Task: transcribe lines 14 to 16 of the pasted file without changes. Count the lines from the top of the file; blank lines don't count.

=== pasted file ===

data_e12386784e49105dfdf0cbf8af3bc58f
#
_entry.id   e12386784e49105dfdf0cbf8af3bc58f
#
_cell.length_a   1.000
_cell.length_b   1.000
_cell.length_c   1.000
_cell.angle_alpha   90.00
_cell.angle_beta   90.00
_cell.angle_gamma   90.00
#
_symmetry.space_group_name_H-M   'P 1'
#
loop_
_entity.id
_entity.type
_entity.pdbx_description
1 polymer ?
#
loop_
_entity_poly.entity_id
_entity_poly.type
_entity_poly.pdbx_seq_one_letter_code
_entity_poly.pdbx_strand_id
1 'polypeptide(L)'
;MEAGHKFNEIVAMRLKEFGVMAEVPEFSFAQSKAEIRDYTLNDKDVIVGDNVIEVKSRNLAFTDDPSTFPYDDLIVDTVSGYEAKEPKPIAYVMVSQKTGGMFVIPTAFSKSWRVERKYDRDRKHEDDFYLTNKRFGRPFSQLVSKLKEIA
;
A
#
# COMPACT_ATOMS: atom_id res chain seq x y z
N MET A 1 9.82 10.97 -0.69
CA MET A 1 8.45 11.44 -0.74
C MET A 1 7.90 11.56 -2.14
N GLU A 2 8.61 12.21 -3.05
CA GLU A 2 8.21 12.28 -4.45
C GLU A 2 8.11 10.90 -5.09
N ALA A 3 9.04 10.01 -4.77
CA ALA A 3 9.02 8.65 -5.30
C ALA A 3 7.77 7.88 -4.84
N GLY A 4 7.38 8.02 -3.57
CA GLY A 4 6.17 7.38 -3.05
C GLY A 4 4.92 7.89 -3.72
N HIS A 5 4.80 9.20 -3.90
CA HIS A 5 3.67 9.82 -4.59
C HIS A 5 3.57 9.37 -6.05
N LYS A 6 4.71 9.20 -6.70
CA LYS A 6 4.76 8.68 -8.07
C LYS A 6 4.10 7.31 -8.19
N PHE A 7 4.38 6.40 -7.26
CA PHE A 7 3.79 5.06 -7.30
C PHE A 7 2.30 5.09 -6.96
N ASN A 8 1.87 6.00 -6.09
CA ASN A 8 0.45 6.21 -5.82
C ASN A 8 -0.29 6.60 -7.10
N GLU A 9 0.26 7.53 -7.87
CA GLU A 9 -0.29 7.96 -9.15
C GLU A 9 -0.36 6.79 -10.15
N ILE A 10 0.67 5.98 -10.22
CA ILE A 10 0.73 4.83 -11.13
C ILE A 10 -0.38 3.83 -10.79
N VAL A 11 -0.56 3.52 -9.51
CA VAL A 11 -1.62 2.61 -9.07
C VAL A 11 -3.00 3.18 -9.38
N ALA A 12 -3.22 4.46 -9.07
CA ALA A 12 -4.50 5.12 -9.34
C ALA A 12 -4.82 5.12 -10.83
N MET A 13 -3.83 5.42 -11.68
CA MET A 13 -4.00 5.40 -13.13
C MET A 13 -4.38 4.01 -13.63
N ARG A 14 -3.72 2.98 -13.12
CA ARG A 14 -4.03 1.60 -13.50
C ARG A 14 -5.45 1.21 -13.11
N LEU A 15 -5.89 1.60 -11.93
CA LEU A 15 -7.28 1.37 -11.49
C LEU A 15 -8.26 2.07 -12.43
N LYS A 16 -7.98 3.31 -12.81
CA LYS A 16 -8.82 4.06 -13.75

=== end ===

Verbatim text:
loop_
_entity.id
_entity.type